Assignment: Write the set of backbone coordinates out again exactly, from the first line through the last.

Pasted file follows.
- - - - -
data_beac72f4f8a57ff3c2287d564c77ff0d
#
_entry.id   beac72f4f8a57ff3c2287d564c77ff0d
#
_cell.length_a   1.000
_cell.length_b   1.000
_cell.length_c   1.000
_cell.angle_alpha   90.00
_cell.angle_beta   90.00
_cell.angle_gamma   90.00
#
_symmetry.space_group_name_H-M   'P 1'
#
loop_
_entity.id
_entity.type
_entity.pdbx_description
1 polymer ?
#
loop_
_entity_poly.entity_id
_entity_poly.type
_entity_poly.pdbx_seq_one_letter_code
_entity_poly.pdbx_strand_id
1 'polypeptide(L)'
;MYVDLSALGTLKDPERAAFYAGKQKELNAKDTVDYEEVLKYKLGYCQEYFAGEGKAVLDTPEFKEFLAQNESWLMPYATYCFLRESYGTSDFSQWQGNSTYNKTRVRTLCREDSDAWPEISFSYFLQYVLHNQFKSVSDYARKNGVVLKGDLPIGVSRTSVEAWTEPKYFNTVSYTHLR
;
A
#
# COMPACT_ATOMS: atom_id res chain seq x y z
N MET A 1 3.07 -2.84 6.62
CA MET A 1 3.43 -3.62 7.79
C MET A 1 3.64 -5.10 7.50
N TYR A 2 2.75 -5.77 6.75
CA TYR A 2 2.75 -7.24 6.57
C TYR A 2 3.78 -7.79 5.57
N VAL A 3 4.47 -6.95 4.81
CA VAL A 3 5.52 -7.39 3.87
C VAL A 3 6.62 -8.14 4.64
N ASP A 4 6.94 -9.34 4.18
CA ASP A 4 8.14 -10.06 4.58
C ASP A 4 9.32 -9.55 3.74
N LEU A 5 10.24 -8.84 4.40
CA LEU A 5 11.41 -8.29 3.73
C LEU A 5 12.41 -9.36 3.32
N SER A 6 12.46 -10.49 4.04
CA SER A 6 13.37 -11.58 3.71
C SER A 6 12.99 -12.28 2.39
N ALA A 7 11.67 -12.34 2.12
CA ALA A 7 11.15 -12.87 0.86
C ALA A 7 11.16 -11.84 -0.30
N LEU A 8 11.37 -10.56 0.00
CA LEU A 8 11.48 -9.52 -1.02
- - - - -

data_beac72f4f8a57ff3c2287d564c77ff0d
#
_entry.id   beac72f4f8a57ff3c2287d564c77ff0d
#
_cell.length_a   1.000
_cell.length_b   1.000
_cell.length_c   1.000
_cell.angle_alpha   90.00
_cell.angle_beta   90.00
_cell.angle_gamma   90.00
#
_symmetry.space_group_name_H-M   'P 1'
#
loop_
_entity.id
_entity.type
_entity.pdbx_description
1 polymer ?
#
loop_
_entity_poly.entity_id
_entity_poly.type
_entity_poly.pdbx_seq_one_letter_code
_entity_poly.pdbx_strand_id
1 'polypeptide(L)'
;MYVDLSALGTLKDPERAAFYAGKQKELNAKDTVDYEEVLKYKLGYCQEYFAGEGKAVLDTPEFKEFLAQNESWLMPYATYCFLRESYGTSDFSQWQGNSTYNKTRVRTLCREDSDAWPEISFSYFLQYVLHNQFKSVSDYARKNGVVLKGDLPIGVSRTSVEAWTEPKYFNTVSYTHLR
;
A
#
# COMPACT_ATOMS: atom_id res chain seq x y z
N MET A 1 3.07 -2.84 6.62
CA MET A 1 3.43 -3.62 7.79
C MET A 1 3.64 -5.10 7.50
N TYR A 2 2.75 -5.77 6.75
CA TYR A 2 2.75 -7.24 6.57
C TYR A 2 3.78 -7.79 5.57
N VAL A 3 4.47 -6.95 4.81
CA VAL A 3 5.52 -7.39 3.87
C VAL A 3 6.62 -8.14 4.64
N ASP A 4 6.94 -9.34 4.18
CA ASP A 4 8.14 -10.06 4.58
C ASP A 4 9.32 -9.55 3.74
N LEU A 5 10.24 -8.84 4.40
CA LEU A 5 11.41 -8.29 3.73
C LEU A 5 12.41 -9.36 3.32
N SER A 6 12.46 -10.49 4.04
CA SER A 6 13.37 -11.58 3.71
C SER A 6 12.99 -12.28 2.39
N ALA A 7 11.67 -12.34 2.12
CA ALA A 7 11.15 -12.87 0.86
C ALA A 7 11.16 -11.84 -0.30
N LEU A 8 11.37 -10.56 0.00
CA LEU A 8 11.48 -9.52 -1.02